Lindsay Stafford Mader 2016-04-25 03:15:21
The Seeker A Dallas attorney searches history for insight and answers. Talmage Boston often wears a pensive look, his eyes slightly squinted and brows furrowed, that suggests he is deep in thought. And chances are, he is. An attorney for almost 38 years as well as a writer and professional interviewer, Boston has a lot on his mind—whether it’s a strategy for an upcoming trial, a sentence to tweak on his new manuscript, or the questions that will get Henry Kissinger to say things he has never said before. When it comes to writing, the Winstead litigator focuses on the topics he knows and likes the best, a successful approach considering that his books on the history of baseball and lawyering have received praise from the likes of Nolan Ryan, John Grisham, and former U.S. Attorney General Dick Thornburgh. Boston’s fourth book marries his writing and interviewing careers with his lifelong passion for presidential history, featuring edited transcripts of his conversations with dozens of prominent political figures and historians. Cross-Examining History: A Lawyer Gets Answers From the Experts About Our Presidents will be published by Bright Sky Press in September. Boston deeply studies the people he interviews, sometimes spending months reading and taking notes on their work. Many who have sat in the hot seat recognize his interrogation skills. Abraham Lincoln scholar Harold Holzer said that Boston combines “the curiosity of Charlie Rose with the gravitas of Edward R. Murrow” and that he brings “out the best in his subjects and truly makes history come alive.” Former U.S. Secretary of State James A. Baker has said that Boston “gets to the meat of the subject quickly, wastes no time, and throws only hardballs,” while S.C. Gwynne, author of Empire of the Summer Moon, wrote that Boston is “the best interviewer on the planet.” Luckily for Texas attorneys, Boston and Gwynne will take the stage again for a conversation during the Friday luncheon of the State Bar of Texas Annual Meeting on June 17 in Fort Worth. What’s your writing process like? I write all my first drafts early in the morning when I have no distractions. Editing takes place throughout the day when time is available. My first draft is written in longhand, since the creative part of my brain seems to be directly connected to my hand. What is it about presidents that you find so fascinating? They are the most powerful people in the world, who have dealt with the most important problems of our society. Thus, they have had the biggest impact on history. They are also flawed human beings who are burdened with the same life issues all of us face. So I enjoy going deep on both their human side—what Ken Burns calls their “emotional archaeology”—and also learning about how they made their important decisions. Which 2016 presidential candidate would you most like to examine in depth? None of them—since none of them appear to be heroic, in any sense of the word, and all of them appear to be not just flawed but deeply flawed. To dig deep on any of them would produce some fascinating stories, but none of them, thus far, appear to be people who I deeply admire. In my books, I mainly focus on researching and writing about people who I admire. Why do you like baseball when many Americans, especially younger people, are increasingly drawn to other sports? People who like baseball typically like it because they fell in love with the game during childhood. That’s what happened to me when, growing up in Houston, I had a great Little League experience; collected and memorized the information on baseball cards my mother didn’t throw away; read every fiction and nonfiction baseball book I could get my hands on; and cheered for the Houston Colt .45s, who became the Astros when the Astrodome opened in 1965. When studying people to interview, are you more interested in their childhoods and early adulthoods or the experiences they have had and the choices they have made after stepping into prominent positions? I like all parts of people’s lives that are important toward understanding how they turned out to be who they are. I have no favorite parts of a lifespan to study—I’m just interested in the most meaningful parts, and that takes place at different times for different people. What’s the secret to composing a really good interview question? Go through several revisions to keep refining one’s thoughts—so there are no wasted words, and the questions asked give the interviewees the chance to think deeply and show their stuff. The audience came to the event to watch the interviewee—not the interviewer—speak and shine. What’s the most surprising thing somebody has said in an interview? Sheldon Stern, former historian-in-residence at the JFK Presidential Library, said that what Bobby Kennedy and Ted Sorensen wrote about the Cuban missile crisis in the best-selling book Thirteen Days was basically false, a story they created as Bobby was running for president in order to make him appear to be the calm hero of the crisis, when in fact, he was the hothead who would have led us into World War III but for his brother’s staying calm and reasonable. If you could interview anybody in the world, who would it be? Among the dead, it would be Abraham Lincoln. Among the living, it would be James Taylor, whose music I’ve loved ever since his first big hit Fire and Rain was released in early-1970 when I was a high school sophomore. So I’m coming up on almost a half-century of following his music religiously, and I’ve never met him. That’s why he’s my bucket list interview. What’s your strategy for managing to act normal around these famous people? Treat them with respect and courtesy, but not awe. Once they see you’re fully prepared, organized, not intimidated, and have a sense of humor, they are typically cooperative and engaging. Do you ever wish that you could dedicate your time to the one career—law or writing/interviewing—that you enjoy most? Practicing law provides me with a nice income that has allowed my wife and me to raise a family. It also offers me the opportunity to engage in my favorite activities: speaking, writing, interrogating, and problem-solving. I’m now over 62 years old, and in the years ahead I hope to maintain a solid legal practice while continuing to pursue writing, public speaking, and interviewing. This allows me to have the best of two very good worlds. For Boston’s summer reading list, go to texasbar.com/talmage. Dallas attorney Talmage Boston poses a question to author S.C. Gwynne onstage at the LBJ Presidential Library on December 11, 2014. Boston will interview Gwynne about his best-selling book Empire of the Summer Moon at the State Bar of Texas Annual Meeting in June.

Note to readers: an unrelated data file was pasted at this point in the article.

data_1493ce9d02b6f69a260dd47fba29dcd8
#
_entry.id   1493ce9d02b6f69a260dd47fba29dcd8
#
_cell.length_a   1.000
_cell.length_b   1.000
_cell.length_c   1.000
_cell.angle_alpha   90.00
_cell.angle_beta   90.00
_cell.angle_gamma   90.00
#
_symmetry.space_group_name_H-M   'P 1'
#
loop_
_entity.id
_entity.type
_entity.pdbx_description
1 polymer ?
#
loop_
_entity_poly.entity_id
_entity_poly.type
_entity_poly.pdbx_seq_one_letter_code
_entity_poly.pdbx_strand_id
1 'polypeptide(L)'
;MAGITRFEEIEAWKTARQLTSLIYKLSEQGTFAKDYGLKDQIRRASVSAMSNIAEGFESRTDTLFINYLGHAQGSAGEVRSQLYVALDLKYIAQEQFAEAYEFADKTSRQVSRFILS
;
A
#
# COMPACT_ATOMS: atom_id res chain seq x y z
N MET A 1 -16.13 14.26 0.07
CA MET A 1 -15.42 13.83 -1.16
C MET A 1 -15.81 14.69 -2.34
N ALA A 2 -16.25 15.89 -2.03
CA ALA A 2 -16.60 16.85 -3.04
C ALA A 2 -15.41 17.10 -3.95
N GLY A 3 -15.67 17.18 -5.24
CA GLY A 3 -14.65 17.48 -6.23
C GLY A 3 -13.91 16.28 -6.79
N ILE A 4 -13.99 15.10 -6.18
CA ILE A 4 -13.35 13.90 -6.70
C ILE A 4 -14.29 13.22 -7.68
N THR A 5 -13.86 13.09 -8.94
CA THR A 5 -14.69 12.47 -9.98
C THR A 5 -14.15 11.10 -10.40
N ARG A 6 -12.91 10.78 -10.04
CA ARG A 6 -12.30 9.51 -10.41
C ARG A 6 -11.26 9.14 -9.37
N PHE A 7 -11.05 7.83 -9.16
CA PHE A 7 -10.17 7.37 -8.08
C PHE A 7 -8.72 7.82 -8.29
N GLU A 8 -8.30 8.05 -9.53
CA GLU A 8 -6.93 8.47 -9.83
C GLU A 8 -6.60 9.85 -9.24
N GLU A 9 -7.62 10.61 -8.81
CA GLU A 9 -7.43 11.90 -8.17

Published by State Bar of Texas. View All Articles.
This page can be found at http://mydigimag.rrd.com/article/In+Recess/2465722/299572/article.html.